Recently in the news, was a story of a Canadian woman who, at the age of two, suffered serious burns on her face, which later motivated her to develop a unique technique to camouflage scarring which she calls paramedical tattooing (CTV News, Sept13, 2016). Her injury was caused when her brother tripped and accidentally spilled hot oil on her face. The woman, Basma Hameed, told of having to struggle with depression, bullying and embarrassment as she was growing up, which made it difficult to go to school and interact with friends. She underwent a number of surgeries which were, unfortunately, unsuccessful. As a result, and against her physician’s advice, Ms. Hameed tried tattooing her face to cover up the scars using a natural skin tone. Ms. Hameed says that she has perfected the procedure and has now helped thousands of patients at her Toronto clinic.
We do not advocate any particular type of treatment, as treatment is a very personal decision and is generally only embarked on in consultation with a physician, dermatologist and/or another healthcare professional. However, what is clear from Ms. Hameed’s narrative, aside from the inspriational story of a woman who found ways to overcome challenge in her life, is that a person with scars or a disfiguring injury has substantial challenges that may impact their quality of life.
In Canada, motor vehicle accidents are one of the most common causes of scars and disfigurement, but disfigurement can also result from accidents within the home, particularly burns, as well as sports injuries and other traumatic incidents. Injuries involving scarring and disfigurement are generally extremely painful, both physically and psychologically. When someone is scarred, particularly on a part of the body readily seen by others, it can affect their self-image and the way they interact with the outside world.
The Impact of Scars and Disfigurement
Generally, we consider our faces to be key components of our body image and even our personality. The face is the area of the body by which we are immediately recognizable and it is the focus of our interactions and communications with other people. Small wonder then that acquired facial trauma can have a huge impact on body image and can result in post-traumatic stress disorder (PTSD), anxiety and depression. It is also not uncommon for a person suffering from facial scars and disfigurement to become socially withdrawn and isolated.
In a 2010 report for the U.S. National Center for Biotechnology Information (NCBI), researchers found that individuals with scars and disfigurement are more likely to experience unexplained pain symptoms, body image issues, stigmatization, and a lower quality of, and satisfaction with life. Sufferers also report more problems in marital relations, work, and social interactions. Also notable is that the NCBI study found no significant correlation between the degree of disfigurement and the severity and type of psychological injuries.
NCBI notes that there have been a number of studies showing evidence of PTSD for victims of facial trauma. In addition to the challenges of living with scars and disfigurement, PTSD sufferers often re-experience their feeling of trauma, both while awake and in dreams; they exhibit avoidance thoughts and behaviours in relation to the source of the trauma; and they have other symptoms, such as insomnia, irritability, and anxiety. For someone who suffered trauma in a motor vehicle accident, a typical avoidance behaviour is a fear of even getting into a car, as well as fear of driving.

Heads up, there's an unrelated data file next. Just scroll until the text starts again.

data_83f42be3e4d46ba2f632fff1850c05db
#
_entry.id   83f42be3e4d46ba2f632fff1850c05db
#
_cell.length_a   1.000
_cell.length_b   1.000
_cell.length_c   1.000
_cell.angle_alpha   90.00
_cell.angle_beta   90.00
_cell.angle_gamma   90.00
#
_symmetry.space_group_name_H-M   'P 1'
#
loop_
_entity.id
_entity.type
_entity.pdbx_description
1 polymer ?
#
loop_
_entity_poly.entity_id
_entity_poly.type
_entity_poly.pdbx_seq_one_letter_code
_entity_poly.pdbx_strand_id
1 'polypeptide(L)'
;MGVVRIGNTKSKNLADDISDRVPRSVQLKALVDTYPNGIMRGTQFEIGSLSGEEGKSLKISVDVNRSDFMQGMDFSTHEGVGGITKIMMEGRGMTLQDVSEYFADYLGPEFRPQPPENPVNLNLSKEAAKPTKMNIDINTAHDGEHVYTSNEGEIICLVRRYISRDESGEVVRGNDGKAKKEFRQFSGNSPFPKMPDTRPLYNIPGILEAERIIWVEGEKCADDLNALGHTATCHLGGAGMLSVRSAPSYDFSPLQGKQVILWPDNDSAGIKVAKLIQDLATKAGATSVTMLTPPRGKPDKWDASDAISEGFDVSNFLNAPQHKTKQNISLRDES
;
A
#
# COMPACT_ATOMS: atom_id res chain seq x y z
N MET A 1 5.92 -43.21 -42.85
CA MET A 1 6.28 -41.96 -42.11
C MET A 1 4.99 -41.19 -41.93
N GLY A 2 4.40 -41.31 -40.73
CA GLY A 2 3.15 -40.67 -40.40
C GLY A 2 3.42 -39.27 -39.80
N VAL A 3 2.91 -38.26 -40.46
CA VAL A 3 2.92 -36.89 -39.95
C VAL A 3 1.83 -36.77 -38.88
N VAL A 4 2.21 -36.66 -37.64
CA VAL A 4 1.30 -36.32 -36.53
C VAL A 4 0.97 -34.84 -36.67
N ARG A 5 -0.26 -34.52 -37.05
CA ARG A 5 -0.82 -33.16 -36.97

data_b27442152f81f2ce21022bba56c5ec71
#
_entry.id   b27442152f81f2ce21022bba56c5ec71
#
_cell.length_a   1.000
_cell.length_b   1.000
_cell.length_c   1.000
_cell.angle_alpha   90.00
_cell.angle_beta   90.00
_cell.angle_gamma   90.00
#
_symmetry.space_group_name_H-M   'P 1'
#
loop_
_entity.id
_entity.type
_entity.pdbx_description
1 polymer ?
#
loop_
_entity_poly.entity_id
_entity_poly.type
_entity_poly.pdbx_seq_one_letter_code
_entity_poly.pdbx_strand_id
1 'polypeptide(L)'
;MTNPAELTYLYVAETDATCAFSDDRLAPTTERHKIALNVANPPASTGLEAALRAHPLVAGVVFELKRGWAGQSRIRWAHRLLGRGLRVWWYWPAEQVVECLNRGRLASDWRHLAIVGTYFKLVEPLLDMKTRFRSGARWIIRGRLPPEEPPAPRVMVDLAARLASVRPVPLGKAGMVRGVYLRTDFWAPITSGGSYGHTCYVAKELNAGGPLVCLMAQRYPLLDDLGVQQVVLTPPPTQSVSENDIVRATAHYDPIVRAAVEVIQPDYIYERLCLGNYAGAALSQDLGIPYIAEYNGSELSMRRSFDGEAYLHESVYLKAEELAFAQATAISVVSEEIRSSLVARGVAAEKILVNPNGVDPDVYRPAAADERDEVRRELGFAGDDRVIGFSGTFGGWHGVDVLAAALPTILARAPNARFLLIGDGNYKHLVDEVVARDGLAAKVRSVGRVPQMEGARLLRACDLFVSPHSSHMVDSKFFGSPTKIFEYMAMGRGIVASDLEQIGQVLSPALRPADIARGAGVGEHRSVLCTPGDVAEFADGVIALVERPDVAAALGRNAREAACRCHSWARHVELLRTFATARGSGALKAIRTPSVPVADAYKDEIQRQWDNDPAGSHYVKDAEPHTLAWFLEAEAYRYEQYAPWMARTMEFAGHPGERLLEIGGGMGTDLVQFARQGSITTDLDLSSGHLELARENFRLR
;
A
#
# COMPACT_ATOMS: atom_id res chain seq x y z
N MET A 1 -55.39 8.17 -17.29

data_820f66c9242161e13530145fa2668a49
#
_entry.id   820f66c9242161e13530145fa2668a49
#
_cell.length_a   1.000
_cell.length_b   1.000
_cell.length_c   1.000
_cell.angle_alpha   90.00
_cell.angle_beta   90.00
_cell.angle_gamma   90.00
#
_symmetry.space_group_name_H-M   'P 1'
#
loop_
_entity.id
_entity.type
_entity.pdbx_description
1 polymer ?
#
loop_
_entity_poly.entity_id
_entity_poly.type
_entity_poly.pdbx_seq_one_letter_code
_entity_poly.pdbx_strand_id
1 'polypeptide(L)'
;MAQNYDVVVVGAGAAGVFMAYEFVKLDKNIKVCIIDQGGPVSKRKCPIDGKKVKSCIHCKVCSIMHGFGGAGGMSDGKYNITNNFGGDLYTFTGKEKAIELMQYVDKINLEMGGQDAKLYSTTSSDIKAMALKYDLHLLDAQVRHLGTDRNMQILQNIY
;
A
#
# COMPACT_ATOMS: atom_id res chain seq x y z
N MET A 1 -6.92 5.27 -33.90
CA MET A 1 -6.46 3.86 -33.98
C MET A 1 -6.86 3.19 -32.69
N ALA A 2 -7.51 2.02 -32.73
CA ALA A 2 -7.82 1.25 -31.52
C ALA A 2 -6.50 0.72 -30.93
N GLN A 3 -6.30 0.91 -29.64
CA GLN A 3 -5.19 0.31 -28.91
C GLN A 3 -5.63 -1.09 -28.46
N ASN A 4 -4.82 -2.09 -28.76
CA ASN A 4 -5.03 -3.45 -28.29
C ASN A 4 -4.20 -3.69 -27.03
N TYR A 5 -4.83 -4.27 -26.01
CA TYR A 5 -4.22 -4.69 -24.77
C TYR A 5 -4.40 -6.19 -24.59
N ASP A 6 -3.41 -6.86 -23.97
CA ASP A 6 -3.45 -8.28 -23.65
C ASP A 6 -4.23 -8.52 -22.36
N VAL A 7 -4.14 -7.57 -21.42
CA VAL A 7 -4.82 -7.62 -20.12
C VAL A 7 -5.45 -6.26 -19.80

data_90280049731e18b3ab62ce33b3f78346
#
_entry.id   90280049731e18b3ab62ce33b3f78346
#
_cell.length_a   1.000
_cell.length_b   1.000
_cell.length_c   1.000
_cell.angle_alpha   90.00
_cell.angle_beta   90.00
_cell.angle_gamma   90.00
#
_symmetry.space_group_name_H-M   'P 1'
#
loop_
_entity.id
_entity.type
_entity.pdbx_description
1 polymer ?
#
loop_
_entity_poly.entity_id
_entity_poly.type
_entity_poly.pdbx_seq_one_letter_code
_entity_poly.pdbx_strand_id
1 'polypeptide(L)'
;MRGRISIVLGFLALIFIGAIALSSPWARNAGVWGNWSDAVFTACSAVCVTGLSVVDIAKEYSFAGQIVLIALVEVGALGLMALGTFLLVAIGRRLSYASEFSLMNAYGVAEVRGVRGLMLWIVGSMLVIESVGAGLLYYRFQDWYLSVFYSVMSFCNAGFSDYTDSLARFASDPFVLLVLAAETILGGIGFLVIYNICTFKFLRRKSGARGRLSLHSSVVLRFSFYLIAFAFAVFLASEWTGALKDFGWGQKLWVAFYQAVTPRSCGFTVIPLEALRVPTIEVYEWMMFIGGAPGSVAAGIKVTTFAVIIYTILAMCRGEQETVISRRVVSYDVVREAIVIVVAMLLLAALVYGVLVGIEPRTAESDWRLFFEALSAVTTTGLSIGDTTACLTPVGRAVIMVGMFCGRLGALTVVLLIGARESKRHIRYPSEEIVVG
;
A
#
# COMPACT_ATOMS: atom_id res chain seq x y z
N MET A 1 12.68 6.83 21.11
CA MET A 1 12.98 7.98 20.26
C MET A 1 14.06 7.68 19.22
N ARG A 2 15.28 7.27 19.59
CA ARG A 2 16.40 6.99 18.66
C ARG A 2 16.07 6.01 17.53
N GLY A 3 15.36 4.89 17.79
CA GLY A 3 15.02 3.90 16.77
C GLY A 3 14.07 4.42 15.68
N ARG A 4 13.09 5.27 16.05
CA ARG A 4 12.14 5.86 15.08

There are a number of treatments available for someone who has suffered scarring or disfigurement, and accident victims often undergo multiple and varying treatments. Victims of disfigurement often undergo surgery and sometimes, multiple surgeries. The type treatment available for scarring and disfigurement is dependant on a number of factors including the severity of the scarring, the person’s age, medical history, and overall health. However, most treatments only improve the appearance of a scar; they don’t eliminate it.
In Schoenhalz v. Reeves, an injured woman sought damages arising from a car accident in which she was a passenger. She was only 17 years old at the time of the accident, and as well as fractured vertebrae, she sustained facial injuries, injuries to her teeth and third-degree burns on her right leg and buttocks. In addition to the long-term physical effects of her injuries, the young woman suffered significant emotional and psychological problems, in large part resulting from her scarring injuries, which affected her later marriage and social interactions. The driver of the car was found negligent and damages for the plaintiff were assessed at over $350,000, including $150,000 for non-pecuniary damages (for pain and suffering and loss of enjoyment of life).
If you sustained scarring or disfigurement injuries in an accident caused by a negligent party, you are entitled to claim for losses arising from your injury. This includes, but is not limited to, medical/rehabilitation expenses or out-of-pocket expenses involved in your recovery, lost income, family expenses, and general damages for pain and suffering and loss of enjoyment of life. At Burn Tucker Lachaîne, our compassionate and knowledgeable lawyers are here to support and help you and your family throughout the claims process. Call us today for a free consultation to find out about the strength of your claim and what is involved in obtaining deserved compensation.
|By Laurie Tucker of Burn Tucker Lachaîne Personal Injury Lawyers on November 12, 2016|
|Tags: Car Accidents, Free Consultation, Negligence, Personal Injury, Serious Injury|